The little book continues to make connections between our country and our Christian faith. Simply scanning the table of contents reveals the similar traits of being an American and a Christian. The sections are prayer, freedom, leadership, worship, stewardship, justice, community, and service. Over the past two years of servings as your pastor, I have used many of these words to encourage the use of Christian faith in an active manner.
Return to the basic question for today: Must American and Christian freedom be separated? I suggest that they cannot be separated. By placing our Christian faith first and foremost, we follow the one commandment to love one another. By following that one, just one simple law, makes it possible for us to preserve our political freedom and to do all that we can do to preserve that freedom for others.
Look at the verses again from Galatians 6:
1-3 Live creatively, friends. If someone falls into sin, forgivingly restore him, saving your critical comments for yourself. You might be needing forgiveness before the day’s out. Stoop down and reach out to those who are oppressed. Share their burdens, and so complete Christ’s law. If you think you are too good for that, you are badly deceived.
These words from Paul to members in a new, but established church were meant to encourage them. Living in Christian freedom does not always come easily and yet by living Christian principles we are free. We need to remember what God expects from us. Paul outlines them in his instructions to Timothy:
Be men worthy of respect, sincere, not indulging in much wine, and not pursuing dishonest gain. . . . Keep hold of the deep truths of the faith with a clear conscience. Those who have served well gain an excellent standing and great assurance in their faith.
This passage, 1 Timothy 3:8-9,13, begins the section “Leadership” in God Bless America. The editors see the connection between responsible leadership of our country and the Christian leadership of Paul. Paul lead the early Christian leaders like Timothy to demonstrate how to live out the New Covenant under any political structure. We Americans are so fortunate that we can publically live freely as Christians. We are so fortunate that we can demonstrate our faith in all aspects of our lives. We are so challenged to handle the woes of today’s society, but living as Christians keeps us free.
Under the section “Stewardship,” the Biblical reference is from Philippians 4:8:
Finally, brothers, whatever is true, whatever is noble, whatever is right, whatever is pure, whatever is lovely, whatever is admirable—if anything is excellent or praiseworthy—think about such things.
This is our responsibility as Christians and as Americans. We are caretakers of our fellow humans regardless of gender, age, race, or religion. We are to love one another and to serve one another.
When Thomas Jefferson was writing the Declaration of Independence, he knew the importance of the words listed on that document. Looking into the future, he knew there was a need for change, for flexibility, and for administration. But he did not overlook the basic principles of Christianity as he carefully stated the foundations of a new nation, the freedoms that all humans should be guaranteed, and the responsibilities that come with that citizenship.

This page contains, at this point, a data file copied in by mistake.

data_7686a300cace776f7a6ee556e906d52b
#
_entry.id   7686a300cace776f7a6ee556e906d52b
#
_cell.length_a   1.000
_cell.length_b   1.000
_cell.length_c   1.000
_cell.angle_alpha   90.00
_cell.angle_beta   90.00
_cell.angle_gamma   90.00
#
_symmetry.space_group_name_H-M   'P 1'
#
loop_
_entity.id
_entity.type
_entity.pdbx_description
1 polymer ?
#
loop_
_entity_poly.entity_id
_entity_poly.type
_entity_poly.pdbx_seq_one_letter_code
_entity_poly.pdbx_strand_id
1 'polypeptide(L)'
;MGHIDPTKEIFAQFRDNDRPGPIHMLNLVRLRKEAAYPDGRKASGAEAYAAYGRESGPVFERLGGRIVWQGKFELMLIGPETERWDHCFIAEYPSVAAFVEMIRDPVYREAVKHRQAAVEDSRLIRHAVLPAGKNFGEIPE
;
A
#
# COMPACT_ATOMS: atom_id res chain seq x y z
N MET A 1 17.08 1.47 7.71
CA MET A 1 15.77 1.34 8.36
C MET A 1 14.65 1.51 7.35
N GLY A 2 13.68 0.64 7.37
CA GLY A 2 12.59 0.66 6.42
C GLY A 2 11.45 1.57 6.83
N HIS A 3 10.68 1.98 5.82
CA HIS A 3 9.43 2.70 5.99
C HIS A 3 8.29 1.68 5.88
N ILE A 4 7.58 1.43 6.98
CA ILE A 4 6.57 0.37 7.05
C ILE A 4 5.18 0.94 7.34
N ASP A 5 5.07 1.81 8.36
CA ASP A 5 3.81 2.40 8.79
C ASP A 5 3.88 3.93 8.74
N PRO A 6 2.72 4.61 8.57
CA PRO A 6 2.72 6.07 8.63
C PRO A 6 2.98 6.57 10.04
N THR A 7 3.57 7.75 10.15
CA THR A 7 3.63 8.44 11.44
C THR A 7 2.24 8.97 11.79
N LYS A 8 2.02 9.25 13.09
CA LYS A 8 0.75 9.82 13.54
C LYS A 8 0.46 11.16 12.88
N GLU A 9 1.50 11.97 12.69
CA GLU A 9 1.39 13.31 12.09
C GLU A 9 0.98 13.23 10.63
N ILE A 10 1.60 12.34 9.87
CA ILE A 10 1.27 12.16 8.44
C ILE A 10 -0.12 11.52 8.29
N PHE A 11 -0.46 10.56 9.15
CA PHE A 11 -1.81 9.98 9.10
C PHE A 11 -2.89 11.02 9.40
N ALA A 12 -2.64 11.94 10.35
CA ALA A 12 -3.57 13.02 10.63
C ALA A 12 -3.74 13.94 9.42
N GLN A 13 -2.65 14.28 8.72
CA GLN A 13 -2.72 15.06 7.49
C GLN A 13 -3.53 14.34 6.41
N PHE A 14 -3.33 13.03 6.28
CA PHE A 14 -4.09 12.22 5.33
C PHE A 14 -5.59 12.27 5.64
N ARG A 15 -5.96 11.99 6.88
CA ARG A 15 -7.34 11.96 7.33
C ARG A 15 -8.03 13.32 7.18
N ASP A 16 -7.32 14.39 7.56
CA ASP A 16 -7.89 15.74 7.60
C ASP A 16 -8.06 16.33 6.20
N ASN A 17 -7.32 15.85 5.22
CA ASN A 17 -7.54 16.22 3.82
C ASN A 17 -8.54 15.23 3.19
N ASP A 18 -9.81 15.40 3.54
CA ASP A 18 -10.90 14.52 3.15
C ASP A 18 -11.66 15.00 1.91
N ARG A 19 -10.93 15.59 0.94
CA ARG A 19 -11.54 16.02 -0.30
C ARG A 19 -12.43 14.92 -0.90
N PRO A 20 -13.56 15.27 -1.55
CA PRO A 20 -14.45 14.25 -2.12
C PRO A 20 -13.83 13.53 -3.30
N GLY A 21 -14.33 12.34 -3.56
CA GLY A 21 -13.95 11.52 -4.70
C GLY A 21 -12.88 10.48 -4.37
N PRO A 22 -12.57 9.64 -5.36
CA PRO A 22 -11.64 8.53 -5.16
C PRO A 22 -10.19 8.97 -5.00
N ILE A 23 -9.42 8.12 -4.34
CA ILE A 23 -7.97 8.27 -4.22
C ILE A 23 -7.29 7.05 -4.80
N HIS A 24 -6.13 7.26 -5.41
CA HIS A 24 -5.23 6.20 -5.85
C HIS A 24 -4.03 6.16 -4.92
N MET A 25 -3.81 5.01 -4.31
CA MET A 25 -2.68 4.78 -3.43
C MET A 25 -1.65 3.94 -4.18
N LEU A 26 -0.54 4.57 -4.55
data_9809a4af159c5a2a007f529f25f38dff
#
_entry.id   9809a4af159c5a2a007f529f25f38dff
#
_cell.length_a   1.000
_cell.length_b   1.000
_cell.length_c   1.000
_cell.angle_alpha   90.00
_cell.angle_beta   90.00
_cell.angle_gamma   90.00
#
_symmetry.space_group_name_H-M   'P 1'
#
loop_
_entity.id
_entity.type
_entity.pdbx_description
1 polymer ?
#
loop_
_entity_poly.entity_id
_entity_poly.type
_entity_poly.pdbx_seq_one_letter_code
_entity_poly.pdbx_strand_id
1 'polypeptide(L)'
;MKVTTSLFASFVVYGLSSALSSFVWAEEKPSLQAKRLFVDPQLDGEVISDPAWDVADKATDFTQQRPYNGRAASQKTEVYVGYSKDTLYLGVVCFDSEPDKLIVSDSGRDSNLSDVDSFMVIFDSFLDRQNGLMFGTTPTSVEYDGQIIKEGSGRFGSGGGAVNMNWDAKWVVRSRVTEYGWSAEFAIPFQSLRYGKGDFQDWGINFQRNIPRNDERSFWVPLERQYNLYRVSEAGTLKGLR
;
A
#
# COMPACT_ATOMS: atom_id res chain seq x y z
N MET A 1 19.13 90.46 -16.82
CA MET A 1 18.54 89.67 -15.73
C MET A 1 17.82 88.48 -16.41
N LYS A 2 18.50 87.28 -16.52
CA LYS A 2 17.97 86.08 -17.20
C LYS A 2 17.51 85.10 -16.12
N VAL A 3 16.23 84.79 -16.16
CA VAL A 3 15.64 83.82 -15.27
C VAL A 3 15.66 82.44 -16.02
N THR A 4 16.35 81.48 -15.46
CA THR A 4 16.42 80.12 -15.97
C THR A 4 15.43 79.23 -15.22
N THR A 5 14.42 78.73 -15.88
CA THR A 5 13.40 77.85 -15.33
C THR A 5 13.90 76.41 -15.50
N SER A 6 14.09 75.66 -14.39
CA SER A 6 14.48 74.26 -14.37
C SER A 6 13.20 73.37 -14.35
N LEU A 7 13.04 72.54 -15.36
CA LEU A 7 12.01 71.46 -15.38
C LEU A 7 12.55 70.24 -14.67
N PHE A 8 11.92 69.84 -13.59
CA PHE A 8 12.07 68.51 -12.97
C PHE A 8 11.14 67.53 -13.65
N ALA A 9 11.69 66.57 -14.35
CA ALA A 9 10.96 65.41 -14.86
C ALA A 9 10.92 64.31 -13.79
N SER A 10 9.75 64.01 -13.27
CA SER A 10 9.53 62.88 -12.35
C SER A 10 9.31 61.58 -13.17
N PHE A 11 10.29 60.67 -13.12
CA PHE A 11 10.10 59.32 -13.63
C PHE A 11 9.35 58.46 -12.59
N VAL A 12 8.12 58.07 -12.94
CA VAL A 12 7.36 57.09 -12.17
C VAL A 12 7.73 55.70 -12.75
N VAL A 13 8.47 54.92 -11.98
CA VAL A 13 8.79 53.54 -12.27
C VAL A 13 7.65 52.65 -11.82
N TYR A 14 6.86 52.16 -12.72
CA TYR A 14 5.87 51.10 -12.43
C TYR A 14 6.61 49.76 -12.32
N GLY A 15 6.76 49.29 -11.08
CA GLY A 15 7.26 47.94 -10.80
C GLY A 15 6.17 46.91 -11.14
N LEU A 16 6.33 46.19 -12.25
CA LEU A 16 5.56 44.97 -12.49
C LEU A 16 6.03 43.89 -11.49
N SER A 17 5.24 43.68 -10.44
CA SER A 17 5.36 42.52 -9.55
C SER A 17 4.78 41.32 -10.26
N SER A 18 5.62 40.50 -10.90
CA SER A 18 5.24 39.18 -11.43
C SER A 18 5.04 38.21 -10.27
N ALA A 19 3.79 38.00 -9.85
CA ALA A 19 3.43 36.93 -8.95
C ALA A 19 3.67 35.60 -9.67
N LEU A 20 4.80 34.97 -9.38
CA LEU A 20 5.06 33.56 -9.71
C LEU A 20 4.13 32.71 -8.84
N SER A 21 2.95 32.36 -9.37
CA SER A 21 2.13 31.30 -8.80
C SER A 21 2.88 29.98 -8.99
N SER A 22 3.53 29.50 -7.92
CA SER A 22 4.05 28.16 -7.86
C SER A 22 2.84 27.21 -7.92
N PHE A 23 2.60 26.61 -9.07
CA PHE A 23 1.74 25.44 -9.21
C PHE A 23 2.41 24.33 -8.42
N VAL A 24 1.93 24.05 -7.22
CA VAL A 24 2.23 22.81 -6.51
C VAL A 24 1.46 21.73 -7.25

As is inscribed on the Liberty Bell, “Proclaim liberty through all the land and to all the inhabitants thereof.” And who are those inhabitants? Not only were there those who already were living on the land in 1776, but also the ones claimed by Emma Lazarus in her poem found on the Statue of Liberty:
Give me your tired, your poor,
Your huddled masses yearning to breathe free,
The wretched refuse of your teeming shore.
Send these, the homeless, tempest-tossed to me.
I lift my lamp beside the golden door.
The words were written in 1903, but the people identified in the lines are the same ones the Jesus identified in his ministry. We, as free Christians, are to accept our responsibility and to serve all that we can.
Let us, as Christian Americans, follow Paul’s instructions to the Galatians:
9-10So let’s not allow ourselves to get fatigued doing good. At the right time we will harvest a good crop if we don’t give up, or quit. Right now, therefore, every time we get the chance, let us work for the benefit of all, starting with the people closest to us in the community of faith.
From the study notes in the Life Application Bible, these words sum up the frustrations we have as free Christians even in a free country:
It is discouraging to continue to do right and receive no word of thanks or see no tangible results. But Paul challenged the Galatians and he challenges us to keep on doing good and to trust God for the results, in due time, we will reap a harvest of blessings.
Must we separate American freedom from Christian freedom? No. Not only no, but heck no (remember we are in church)! No one said it was going to be easy to be an American. No one said it was going to be easy to be a Christian. Yet, the freedom we have is like breath itself. We can live as we wish; and if we live as Christians, we experience a sense of freedom that defies all boundaries, even the one between heaven and earth.
Dear Father of our Freedom,
Help us to preserve our freedom here in this land of ours. Help us to use the skills and the Golden Rule to preserve the freedoms that were set out by our founding fathers and fought for by so many, many soldiers over these past 234 years. Thank you for demonstrating how following Christ provides us a personal freedom from all worldly things and encourages us to give to one another in God’s name. May we each accept our responsibility as a Christian and an American to preserve freedom for all. –Amen